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The "Dancing" Medicinal Maitake Mushroom

According to Japanese folklore, the famed gourmet and medicinal Maitake mushroom (Grifola frondosa), which translates to “dancing mushroom” in Japanese, got its name because people would dance in excitement at finding these highly prized mushrooms in the wild. 


And if you’ve ever been fortunate enough to feast on a meal of wild Matiake mushroom or learned about its powerful medicinal benefits, such a strong reaction to finding a wild “Hen of the Woods”, as it’s colloquially called, begins to make sense.


A delicious "choice edible" – meaning you’d choose to eat them, not just that they are edible – and medicinal mushroom, Maitake is a large, soft-fleshed, white rot saprotroph polypore that grows in temperate parts of North America, especially in the northeastern and mid-Atlantic U.S., eastern Canada, northeastern Japan, and the temperate hardwood forests of China and Europe where it was first discovered. 


Though it is most often found in aged oak woodlands at the base of oak trees, where it causes butt rot, Maitake can be found at the base of any dead or dying deciduous hardwood tree like oak, elm, maple, blackgum, and beech. Its appearance is defined by overlapping, wavy caps 2 to 10 cm in diameter that share a common base and are dark gray-brown when young but lighten in color and can stain yellow with age. White pores dot its underside and release white spores.


Nutritionally, Maitake mushrooms are like most choice edible mushrooms: nutrient, antioxidant, and mineral rich and fat, sodium, and cholesterol free. Maitake are a great source of beta-d-glucans, vitamins B and C, copper, potassium, fiber, minerals, and amino acids.


But you’re here to meet Mr. Medicinal Maitake mushroom, right?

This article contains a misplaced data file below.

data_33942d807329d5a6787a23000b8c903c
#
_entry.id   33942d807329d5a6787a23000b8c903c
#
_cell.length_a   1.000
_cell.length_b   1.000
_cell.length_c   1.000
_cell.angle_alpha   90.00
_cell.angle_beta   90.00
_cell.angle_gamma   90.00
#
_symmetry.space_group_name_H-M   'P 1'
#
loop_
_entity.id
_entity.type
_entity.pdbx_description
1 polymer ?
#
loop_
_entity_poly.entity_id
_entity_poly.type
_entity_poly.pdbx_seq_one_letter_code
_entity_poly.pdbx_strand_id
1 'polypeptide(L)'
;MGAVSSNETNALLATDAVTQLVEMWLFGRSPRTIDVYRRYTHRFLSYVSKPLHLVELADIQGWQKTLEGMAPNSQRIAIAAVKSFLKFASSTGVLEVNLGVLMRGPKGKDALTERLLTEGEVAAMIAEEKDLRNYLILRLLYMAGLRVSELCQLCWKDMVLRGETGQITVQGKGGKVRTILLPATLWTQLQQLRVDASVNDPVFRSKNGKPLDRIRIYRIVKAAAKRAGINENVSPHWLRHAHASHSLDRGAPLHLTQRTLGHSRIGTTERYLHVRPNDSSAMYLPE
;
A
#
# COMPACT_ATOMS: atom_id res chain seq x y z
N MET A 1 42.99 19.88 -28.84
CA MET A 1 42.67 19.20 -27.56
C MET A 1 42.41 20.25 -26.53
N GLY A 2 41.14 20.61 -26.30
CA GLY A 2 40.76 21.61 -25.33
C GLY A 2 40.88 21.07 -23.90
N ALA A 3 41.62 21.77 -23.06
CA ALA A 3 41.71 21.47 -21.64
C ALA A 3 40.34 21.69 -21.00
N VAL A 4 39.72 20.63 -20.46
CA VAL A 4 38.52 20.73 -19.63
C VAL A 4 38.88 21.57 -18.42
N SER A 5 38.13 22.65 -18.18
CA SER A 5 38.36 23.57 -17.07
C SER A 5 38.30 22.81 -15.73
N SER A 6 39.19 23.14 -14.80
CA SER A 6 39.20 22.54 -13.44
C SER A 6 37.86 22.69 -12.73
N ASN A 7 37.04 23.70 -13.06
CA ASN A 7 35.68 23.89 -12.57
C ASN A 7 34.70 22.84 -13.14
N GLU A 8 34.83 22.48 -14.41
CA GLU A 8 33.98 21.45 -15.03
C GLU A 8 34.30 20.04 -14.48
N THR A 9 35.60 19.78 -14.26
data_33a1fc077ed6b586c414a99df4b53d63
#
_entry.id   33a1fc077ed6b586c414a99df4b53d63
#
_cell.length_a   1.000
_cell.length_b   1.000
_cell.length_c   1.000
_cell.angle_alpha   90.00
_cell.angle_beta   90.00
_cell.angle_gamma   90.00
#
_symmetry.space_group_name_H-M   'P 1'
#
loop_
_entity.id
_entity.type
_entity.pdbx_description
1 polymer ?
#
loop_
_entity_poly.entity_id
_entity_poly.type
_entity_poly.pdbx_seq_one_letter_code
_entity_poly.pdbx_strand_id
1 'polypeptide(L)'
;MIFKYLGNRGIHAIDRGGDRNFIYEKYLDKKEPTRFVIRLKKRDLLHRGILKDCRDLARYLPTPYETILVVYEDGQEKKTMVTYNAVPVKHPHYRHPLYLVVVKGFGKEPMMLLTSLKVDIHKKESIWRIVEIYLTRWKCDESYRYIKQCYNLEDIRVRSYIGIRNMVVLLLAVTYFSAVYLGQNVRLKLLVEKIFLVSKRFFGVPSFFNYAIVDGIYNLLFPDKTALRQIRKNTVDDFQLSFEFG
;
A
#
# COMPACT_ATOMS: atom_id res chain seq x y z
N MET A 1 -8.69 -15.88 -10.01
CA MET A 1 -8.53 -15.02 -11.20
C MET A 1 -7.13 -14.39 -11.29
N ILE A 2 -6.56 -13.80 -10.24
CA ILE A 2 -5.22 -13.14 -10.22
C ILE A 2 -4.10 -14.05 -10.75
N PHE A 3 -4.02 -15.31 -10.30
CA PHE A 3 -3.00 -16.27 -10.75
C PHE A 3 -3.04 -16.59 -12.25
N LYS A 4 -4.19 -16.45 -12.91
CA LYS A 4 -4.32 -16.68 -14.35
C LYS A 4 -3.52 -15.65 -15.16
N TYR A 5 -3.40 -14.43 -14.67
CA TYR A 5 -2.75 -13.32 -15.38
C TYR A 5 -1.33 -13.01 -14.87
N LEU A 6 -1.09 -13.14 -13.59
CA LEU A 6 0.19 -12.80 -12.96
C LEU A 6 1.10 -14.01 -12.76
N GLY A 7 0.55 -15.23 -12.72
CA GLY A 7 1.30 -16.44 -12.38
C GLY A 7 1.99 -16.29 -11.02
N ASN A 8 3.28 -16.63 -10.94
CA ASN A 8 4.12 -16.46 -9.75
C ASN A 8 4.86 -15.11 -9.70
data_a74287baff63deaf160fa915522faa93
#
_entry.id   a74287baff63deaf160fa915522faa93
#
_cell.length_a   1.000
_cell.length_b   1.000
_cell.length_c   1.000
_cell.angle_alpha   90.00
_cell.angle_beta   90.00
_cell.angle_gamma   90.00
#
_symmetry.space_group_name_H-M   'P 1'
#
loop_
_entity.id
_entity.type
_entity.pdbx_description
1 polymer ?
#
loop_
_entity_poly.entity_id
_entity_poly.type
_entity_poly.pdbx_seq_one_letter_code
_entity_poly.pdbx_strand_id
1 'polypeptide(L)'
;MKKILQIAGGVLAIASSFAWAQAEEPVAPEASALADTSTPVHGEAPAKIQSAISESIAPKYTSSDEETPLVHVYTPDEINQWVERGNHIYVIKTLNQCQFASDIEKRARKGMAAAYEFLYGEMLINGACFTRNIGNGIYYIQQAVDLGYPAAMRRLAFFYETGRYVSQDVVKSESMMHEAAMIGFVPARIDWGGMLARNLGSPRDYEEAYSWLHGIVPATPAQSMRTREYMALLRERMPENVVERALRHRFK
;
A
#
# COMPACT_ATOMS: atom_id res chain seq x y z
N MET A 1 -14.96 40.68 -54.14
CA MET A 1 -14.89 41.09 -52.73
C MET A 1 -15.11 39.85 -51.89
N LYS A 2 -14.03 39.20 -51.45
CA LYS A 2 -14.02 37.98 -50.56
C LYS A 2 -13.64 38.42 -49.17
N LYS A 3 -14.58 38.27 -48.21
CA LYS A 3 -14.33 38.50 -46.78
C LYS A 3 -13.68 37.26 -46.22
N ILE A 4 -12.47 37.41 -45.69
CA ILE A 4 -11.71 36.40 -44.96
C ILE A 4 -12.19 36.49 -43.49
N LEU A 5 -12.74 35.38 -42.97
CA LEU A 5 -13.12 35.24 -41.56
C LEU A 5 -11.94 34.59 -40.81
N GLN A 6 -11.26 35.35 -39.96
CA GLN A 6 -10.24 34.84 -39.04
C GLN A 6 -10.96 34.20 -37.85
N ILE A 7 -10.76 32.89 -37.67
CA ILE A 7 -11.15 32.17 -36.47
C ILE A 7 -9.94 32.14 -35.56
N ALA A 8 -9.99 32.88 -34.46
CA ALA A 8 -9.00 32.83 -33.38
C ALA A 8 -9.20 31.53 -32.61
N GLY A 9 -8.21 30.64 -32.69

Well, the star of the medicinal mushroom part of this show is a novel compound only found in Maitake mushrooms called Grifolan. A beta-glucan polysaccharide – fancy science speak for a specific type of complex sugar – Grifolan activates immune cells, such as macrophages, T-cells, and natural killer (NK) cells, which play crucial roles in the body’s defense against infections and diseases. One study found it lessened the growth of cancerous cells and increased the proliferation of NK cells in cancer patients, aiding in the destruction of cancer cells and virally infected cells (1). Another meta-analysis that looked at 24 separate studies investigating the anticancer effects of Grifolan found that it inhibited tumor growth, improved tumor remission rates and enhanced cell’s immune functions (3). That said, there are a lot of studies into the anticancer properties of other medicinal mushrooms too, most notably Reishi and Turkey Tail.


The most interesting, impressive and unique effect of the medicinal Maitake mushroom is its ability to moderate blood sugar levels (4), aid insulin production (6), and reduce cholesterol and blood pressure levels (8) (9). 



medicinal Maitake mushroom
A cluster of freshly grown and harvested Maitake mushrooms


In one study, Grifolan significantly reduced blood glucose levels in diabetic mice, suggesting potential benefits for human diabetes management (4). In another, Grifolan was found to inhibit the production of an enzyme that breaks down carbohydrates into glucose, thereby helping reduce post-meal blood sugar spikes (7). 


As for cholesterol and blood pressure, Grifolan helps lower total cholesterol and low-density lipoprotein (LDL) cholesterol levels and helps regulate blood pressure by promoting the relaxation of blood vessels. 


So, the next time you stumble onto a patch of brown or gray mushrooms at the base of a hardwood tree that looks like the tail of a hen, stop for a minute and as they say in the foraging world, “key it out!” If you’ve just happened upon the highly sought after, delicious, and medicinal Maitake mushroom, it’s time for a dance!!!!!


Still thirsting for more?


To learn about our current extraction processes, read our article Medicinal Mushroom Extractions: A Primer on Our Process, dive into our methods with our simplified How to Use a Soxhlet Extractor guide, and learn why we use a Soxhlet in our post Soxhlet Extractor: Why We Do What We Do.


Or, to learn more about why we prefer the dual extract methodology for our products, head on over to Medicinal Mushroom Dual Extracts: Why We Make Them and You Take Them.


And to learn more about the mushrooms in our other products, click on the name of the mushrooms below:


As with any dietary supplement, consult with your physician before incorporating Maitake mushrooms into your supplement regimen.


Citations*


*Please note some of the links above will direct you to the abstract of the study. Many of these studies are behind a paywall. By using the website Sci-hub.se, you will be able to circumvent the paywall and read the entire study.
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